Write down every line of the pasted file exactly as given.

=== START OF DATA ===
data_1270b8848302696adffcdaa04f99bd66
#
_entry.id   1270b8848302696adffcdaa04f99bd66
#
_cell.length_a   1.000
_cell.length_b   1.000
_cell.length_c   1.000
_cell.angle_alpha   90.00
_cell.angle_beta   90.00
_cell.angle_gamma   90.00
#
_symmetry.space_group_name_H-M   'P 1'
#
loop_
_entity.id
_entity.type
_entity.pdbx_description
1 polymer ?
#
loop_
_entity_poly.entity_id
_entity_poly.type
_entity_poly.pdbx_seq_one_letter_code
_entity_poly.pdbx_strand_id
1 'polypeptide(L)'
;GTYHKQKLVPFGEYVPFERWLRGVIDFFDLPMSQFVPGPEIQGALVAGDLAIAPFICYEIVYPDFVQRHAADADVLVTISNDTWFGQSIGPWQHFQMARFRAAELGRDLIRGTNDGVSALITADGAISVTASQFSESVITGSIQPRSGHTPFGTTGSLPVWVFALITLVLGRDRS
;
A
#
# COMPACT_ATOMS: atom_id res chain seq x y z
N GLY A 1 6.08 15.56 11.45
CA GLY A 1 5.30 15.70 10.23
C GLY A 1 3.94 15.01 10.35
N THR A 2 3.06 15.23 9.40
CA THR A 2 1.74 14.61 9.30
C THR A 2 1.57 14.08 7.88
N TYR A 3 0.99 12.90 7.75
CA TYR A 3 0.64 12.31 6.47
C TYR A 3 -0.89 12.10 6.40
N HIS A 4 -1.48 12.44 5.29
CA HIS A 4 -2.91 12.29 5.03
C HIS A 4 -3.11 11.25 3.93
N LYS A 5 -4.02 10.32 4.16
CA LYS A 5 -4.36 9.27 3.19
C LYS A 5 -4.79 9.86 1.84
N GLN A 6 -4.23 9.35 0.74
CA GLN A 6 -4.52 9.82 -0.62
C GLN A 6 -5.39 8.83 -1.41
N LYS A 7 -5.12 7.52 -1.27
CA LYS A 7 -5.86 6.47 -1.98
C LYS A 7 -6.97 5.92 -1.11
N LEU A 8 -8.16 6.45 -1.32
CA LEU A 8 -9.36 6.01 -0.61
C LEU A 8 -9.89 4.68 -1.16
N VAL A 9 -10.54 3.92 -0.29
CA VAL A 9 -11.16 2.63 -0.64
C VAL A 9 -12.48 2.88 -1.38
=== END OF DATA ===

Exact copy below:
data_1270b8848302696adffcdaa04f99bd66
#
_entry.id   1270b8848302696adffcdaa04f99bd66
#
_cell.length_a   1.000
_cell.length_b   1.000
_cell.length_c   1.000
_cell.angle_alpha   90.00
_cell.angle_beta   90.00
_cell.angle_gamma   90.00
#
_symmetry.space_group_name_H-M   'P 1'
#
loop_
_entity.id
_entity.type
_entity.pdbx_description
1 polymer ?
#
loop_
_entity_poly.entity_id
_entity_poly.type
_entity_poly.pdbx_seq_one_letter_code
_entity_poly.pdbx_strand_id
1 'polypeptide(L)'
;GTYHKQKLVPFGEYVPFERWLRGVIDFFDLPMSQFVPGPEIQGALVAGDLAIAPFICYEIVYPDFVQRHAADADVLVTISNDTWFGQSIGPWQHFQMARFRAAELGRDLIRGTNDGVSALITADGAISVTASQFSESVITGSIQPRSGHTPFGTTGSLPVWVFALITLVLGRDRS
;
A
#
# COMPACT_ATOMS: atom_id res chain seq x y z
N GLY A 1 6.08 15.56 11.45
CA GLY A 1 5.30 15.70 10.23
C GLY A 1 3.94 15.01 10.35
N THR A 2 3.06 15.23 9.40
CA THR A 2 1.74 14.61 9.30
C THR A 2 1.57 14.08 7.88
N TYR A 3 0.99 12.90 7.75
CA TYR A 3 0.64 12.31 6.47
C TYR A 3 -0.89 12.10 6.40
N HIS A 4 -1.48 12.44 5.29
CA HIS A 4 -2.91 12.29 5.03
C HIS A 4 -3.11 11.25 3.93
N LYS A 5 -4.02 10.32 4.16
CA LYS A 5 -4.36 9.27 3.19
C LYS A 5 -4.79 9.86 1.84
N GLN A 6 -4.23 9.35 0.74
CA GLN A 6 -4.52 9.82 -0.62
C GLN A 6 -5.39 8.83 -1.41
N LYS A 7 -5.12 7.52 -1.27
CA LYS A 7 -5.86 6.47 -1.98
C LYS A 7 -6.97 5.92 -1.11
N LEU A 8 -8.16 6.45 -1.32
CA LEU A 8 -9.36 6.01 -0.61
C LEU A 8 -9.89 4.68 -1.16
N VAL A 9 -10.54 3.92 -0.29
CA VAL A 9 -11.16 2.63 -0.64
C VAL A 9 -12.48 2.88 -1.38